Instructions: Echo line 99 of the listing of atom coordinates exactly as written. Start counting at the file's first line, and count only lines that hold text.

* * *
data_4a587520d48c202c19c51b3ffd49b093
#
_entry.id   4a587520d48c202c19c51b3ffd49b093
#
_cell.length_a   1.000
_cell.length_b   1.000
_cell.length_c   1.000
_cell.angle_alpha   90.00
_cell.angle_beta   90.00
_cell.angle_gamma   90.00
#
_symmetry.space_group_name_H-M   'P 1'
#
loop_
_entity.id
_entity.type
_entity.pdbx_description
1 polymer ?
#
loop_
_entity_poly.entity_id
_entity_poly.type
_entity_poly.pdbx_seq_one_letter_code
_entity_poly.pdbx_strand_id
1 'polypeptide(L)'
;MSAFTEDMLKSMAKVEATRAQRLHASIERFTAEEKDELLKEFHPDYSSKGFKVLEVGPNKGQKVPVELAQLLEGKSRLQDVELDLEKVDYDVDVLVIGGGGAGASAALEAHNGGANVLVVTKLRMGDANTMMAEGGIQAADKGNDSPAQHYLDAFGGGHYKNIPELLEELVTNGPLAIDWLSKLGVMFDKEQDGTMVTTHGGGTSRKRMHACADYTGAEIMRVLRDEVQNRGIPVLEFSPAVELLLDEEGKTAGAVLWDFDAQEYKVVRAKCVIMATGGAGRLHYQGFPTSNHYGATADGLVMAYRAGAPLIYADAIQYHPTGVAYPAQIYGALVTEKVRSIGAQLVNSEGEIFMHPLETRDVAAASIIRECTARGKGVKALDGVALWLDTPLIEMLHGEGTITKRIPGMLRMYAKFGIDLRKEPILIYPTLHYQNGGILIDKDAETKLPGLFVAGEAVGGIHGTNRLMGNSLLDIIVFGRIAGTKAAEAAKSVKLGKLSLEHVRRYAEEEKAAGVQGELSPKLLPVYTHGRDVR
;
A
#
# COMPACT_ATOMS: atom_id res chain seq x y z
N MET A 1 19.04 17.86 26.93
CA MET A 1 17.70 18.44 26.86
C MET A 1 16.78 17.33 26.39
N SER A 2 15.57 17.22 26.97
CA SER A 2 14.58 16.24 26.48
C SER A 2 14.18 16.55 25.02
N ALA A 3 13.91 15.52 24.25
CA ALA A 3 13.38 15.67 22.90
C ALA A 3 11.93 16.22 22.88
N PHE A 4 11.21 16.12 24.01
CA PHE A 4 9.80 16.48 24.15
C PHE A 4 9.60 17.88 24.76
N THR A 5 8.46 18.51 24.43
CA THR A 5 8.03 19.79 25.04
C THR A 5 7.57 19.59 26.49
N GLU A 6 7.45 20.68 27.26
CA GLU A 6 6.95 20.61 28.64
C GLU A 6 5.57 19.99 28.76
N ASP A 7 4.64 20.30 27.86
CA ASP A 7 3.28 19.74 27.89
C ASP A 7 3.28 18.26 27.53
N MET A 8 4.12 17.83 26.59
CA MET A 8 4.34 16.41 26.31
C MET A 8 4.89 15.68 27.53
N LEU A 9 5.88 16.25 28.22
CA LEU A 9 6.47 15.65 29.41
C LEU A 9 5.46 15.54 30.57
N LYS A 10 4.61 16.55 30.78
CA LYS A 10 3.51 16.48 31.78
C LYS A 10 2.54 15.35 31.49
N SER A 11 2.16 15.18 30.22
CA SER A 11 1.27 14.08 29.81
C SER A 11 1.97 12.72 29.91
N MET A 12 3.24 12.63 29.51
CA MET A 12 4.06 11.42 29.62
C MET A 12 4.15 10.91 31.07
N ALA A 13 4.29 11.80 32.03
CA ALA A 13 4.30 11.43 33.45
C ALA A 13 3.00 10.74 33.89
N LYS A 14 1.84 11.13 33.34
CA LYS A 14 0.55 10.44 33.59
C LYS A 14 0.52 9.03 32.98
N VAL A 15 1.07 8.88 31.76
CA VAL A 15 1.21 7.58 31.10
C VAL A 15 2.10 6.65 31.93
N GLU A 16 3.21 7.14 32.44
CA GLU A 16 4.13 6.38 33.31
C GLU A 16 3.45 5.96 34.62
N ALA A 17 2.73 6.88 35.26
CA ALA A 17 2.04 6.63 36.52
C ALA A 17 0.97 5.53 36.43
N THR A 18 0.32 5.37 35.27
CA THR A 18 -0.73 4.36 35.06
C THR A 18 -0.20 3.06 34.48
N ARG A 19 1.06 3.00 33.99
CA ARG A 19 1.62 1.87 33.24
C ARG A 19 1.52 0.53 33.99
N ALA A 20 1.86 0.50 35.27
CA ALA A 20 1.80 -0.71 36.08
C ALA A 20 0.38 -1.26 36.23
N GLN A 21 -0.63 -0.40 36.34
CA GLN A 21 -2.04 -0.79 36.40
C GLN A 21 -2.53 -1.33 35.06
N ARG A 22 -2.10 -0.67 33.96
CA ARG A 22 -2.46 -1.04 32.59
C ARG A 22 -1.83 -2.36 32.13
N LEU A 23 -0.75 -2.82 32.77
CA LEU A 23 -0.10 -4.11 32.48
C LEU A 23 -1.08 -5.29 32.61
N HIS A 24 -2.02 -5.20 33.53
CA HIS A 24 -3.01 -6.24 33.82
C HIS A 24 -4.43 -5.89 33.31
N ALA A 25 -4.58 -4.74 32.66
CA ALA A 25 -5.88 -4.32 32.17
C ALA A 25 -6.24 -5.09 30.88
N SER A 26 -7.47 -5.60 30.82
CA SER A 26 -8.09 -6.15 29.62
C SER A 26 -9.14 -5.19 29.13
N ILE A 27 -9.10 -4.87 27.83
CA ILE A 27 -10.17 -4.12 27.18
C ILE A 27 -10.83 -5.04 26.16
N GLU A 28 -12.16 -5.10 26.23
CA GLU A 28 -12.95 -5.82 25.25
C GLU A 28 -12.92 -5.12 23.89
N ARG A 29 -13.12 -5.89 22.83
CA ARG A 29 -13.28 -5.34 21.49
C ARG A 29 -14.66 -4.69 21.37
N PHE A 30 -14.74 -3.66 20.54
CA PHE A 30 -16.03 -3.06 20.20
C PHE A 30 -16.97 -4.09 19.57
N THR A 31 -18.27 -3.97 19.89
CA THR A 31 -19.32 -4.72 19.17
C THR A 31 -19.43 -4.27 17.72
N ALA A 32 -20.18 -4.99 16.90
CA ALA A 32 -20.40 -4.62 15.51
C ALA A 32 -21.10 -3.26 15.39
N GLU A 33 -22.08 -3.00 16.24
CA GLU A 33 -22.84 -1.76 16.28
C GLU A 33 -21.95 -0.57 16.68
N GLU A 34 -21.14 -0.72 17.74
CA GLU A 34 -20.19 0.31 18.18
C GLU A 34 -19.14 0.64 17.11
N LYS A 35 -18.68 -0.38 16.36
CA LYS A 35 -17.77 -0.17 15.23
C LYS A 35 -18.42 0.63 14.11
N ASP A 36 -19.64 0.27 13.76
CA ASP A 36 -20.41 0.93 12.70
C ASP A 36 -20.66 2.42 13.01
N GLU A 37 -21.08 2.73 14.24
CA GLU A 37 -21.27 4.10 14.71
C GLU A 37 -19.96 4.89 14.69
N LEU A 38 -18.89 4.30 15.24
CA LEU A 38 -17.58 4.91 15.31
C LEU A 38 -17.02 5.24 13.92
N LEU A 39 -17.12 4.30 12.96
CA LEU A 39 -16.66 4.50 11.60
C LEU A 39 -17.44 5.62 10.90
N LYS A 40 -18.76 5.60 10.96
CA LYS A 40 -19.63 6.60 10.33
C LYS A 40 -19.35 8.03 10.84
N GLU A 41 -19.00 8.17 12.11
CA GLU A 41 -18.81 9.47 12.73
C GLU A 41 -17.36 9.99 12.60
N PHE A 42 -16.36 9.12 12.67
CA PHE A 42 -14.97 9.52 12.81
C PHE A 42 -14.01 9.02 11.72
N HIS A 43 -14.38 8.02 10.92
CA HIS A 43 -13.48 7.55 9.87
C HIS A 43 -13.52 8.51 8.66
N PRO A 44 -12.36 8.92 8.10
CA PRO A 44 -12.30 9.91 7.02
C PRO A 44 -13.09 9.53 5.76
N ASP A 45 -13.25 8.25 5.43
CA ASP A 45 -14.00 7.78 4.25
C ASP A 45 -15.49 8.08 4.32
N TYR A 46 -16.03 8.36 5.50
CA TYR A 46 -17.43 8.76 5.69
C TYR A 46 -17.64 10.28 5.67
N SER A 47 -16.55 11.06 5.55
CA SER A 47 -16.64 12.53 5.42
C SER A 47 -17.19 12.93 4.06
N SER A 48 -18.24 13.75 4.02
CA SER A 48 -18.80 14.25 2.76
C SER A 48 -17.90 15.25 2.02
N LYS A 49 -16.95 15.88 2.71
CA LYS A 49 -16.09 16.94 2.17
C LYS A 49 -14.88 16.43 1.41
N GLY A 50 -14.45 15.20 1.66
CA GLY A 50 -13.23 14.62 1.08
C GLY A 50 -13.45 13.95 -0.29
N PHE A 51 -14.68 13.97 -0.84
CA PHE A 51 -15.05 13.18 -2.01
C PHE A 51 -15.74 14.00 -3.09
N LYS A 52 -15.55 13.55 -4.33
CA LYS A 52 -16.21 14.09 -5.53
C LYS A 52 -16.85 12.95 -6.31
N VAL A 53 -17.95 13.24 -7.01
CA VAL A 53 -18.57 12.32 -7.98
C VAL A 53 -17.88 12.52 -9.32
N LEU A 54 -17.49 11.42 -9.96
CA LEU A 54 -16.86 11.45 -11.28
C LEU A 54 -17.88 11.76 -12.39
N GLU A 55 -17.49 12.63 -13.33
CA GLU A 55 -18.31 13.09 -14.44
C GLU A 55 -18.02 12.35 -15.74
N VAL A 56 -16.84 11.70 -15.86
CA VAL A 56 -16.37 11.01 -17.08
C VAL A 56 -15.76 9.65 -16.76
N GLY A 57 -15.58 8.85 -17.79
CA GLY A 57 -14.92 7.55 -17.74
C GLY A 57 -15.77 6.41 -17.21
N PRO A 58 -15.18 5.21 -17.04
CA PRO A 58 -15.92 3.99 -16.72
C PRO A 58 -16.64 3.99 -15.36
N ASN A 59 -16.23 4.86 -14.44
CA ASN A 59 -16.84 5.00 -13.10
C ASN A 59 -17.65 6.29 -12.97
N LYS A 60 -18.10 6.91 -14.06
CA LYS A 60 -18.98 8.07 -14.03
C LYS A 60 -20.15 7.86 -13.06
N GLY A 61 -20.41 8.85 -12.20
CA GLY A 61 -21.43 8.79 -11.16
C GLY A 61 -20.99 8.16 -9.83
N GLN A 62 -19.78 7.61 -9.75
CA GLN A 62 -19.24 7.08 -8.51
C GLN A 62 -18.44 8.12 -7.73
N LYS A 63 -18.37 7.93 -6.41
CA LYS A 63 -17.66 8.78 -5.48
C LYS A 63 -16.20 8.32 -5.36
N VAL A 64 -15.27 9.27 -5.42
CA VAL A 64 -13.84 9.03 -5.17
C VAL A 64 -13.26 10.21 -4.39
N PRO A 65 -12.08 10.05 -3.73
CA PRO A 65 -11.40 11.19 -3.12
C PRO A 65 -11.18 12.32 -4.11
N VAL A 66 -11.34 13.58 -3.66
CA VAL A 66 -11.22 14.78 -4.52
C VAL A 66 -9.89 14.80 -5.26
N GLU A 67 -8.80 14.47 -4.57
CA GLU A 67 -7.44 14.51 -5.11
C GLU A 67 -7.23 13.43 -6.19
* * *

C LEU A 23 -1.08 -5.29 32.61